Swedish outfit Teenage Engineering is best known for their OP-1 Synthesizer, which combines a distinctive design with excellent sound quality and a rich set of features. This time round, they’re stripping things down with the Pocket Operator, a series of mini-synthesizers aimed at the entry-level crowd.
A handheld synth, it’s styled like a vintage calculator (or a Wrongulator), with a monochrome LCD on top and a grid of physical controls sitting below it. While it can be played on a table just like most rigs, we have a feeling the form factor is aimed at making you use it with your thumbs just like a phone.
The Pocket Operator consists of three synthesizers: the PO-12 (a drum machine), the PO-14 (bass synth), and the PO-16 (melody synth). Minimalist in design, each one has an exposed circuit board (no enclosure), with all the sensitive components hidden beneath the display, creating a unique barebones appearance. It’s even powered using AAA batteries, so you just swap in fresh ones instead of having another device that requires a USB cable to charge. Features include a 16-step sequencer with 16 preset sounds and 16 effects, two 3.5mm ports (one for hooking up to a mixer, another for daisy-chaining multiple Pocket Operators together), a 32-bit EFM Gecko microcontroller, a Cirrus Logic DAC, a built-in speaker from Knowles, a kickstand in the back for setting down on a table at a comfortable angle, and a graphical animated interface.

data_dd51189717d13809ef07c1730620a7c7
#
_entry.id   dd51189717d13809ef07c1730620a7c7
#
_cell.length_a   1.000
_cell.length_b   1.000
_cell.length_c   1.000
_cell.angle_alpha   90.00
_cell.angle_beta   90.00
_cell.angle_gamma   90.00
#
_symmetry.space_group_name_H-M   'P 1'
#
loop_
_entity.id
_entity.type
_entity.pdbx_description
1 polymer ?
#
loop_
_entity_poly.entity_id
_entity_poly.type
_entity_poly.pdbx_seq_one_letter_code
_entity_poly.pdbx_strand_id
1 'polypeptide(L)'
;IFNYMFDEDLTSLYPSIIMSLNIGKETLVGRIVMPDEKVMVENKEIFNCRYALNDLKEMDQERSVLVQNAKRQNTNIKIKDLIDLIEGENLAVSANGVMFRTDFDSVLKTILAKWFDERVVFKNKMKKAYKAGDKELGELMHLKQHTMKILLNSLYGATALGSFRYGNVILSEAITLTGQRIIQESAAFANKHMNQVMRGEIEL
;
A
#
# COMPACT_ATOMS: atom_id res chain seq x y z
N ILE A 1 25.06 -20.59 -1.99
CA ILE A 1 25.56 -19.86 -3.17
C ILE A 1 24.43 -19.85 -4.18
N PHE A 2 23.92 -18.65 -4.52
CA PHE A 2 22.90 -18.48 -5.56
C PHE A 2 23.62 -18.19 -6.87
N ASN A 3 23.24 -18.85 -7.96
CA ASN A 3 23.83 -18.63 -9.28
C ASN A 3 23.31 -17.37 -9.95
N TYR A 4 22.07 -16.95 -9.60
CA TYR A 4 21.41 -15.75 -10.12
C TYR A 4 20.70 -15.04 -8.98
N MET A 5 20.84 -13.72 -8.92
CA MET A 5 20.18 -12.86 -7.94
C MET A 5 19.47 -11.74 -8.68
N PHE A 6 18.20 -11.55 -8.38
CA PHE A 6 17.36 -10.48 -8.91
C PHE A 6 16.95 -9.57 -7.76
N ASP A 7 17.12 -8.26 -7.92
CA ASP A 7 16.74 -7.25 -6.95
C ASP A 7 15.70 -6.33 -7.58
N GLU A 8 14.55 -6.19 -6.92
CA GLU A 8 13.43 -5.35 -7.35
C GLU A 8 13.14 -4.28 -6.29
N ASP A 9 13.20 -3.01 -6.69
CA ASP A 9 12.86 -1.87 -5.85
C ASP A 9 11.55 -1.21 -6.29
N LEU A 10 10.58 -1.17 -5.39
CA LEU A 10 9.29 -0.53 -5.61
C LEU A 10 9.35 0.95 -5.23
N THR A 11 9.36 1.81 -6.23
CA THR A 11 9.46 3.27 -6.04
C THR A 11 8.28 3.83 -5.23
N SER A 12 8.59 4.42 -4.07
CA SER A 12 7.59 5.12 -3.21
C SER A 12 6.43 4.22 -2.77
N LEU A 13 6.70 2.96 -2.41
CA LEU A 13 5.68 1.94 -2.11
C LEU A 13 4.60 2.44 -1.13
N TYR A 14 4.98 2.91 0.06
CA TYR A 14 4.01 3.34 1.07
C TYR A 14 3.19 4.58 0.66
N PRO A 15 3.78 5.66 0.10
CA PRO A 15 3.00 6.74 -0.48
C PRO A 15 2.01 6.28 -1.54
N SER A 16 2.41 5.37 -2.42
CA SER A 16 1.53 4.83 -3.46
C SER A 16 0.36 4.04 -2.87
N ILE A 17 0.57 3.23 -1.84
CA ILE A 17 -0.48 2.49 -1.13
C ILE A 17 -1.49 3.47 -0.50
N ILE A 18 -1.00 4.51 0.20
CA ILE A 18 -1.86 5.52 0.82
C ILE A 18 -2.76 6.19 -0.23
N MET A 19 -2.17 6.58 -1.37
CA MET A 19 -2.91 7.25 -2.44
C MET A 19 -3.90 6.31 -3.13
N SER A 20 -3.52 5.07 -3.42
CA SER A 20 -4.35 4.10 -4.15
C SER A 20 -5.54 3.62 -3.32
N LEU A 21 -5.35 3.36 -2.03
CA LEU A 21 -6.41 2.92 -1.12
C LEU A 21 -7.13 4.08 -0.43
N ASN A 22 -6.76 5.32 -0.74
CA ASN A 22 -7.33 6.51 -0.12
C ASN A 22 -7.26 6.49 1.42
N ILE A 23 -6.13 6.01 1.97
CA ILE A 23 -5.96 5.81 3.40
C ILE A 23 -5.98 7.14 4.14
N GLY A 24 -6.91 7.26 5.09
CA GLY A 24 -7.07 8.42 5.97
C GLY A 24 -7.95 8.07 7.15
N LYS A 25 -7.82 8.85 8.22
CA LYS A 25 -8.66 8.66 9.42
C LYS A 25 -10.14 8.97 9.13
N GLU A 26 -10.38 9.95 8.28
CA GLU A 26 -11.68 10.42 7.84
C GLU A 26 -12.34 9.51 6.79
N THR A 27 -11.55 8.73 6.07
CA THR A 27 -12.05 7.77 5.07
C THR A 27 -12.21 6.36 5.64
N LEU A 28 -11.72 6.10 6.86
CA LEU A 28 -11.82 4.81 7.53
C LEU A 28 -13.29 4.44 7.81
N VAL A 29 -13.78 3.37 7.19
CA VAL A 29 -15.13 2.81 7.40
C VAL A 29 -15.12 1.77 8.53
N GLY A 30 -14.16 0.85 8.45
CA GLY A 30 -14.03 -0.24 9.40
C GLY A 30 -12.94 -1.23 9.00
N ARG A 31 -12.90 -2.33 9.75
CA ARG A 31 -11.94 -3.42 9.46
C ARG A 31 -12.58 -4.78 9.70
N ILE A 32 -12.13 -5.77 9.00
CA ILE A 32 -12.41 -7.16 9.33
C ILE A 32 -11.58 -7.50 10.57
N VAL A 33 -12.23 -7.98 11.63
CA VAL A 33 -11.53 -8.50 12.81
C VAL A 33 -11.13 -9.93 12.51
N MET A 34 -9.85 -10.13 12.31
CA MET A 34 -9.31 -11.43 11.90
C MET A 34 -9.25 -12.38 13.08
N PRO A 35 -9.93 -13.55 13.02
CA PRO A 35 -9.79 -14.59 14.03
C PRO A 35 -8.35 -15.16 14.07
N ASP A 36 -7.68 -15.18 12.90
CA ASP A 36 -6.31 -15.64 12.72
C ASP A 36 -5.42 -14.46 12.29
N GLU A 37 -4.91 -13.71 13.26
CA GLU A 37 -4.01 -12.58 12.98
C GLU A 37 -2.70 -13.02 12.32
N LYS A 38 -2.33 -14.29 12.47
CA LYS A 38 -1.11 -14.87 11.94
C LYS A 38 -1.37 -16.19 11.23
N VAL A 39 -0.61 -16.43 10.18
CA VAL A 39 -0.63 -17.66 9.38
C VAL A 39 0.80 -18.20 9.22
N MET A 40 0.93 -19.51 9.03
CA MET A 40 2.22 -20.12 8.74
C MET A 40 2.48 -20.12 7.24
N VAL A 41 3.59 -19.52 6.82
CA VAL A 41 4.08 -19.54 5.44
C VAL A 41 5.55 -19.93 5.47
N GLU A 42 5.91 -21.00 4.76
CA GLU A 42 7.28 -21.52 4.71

Available now, each synth in the Teenage Engineering Pocket Operator series retails at $59.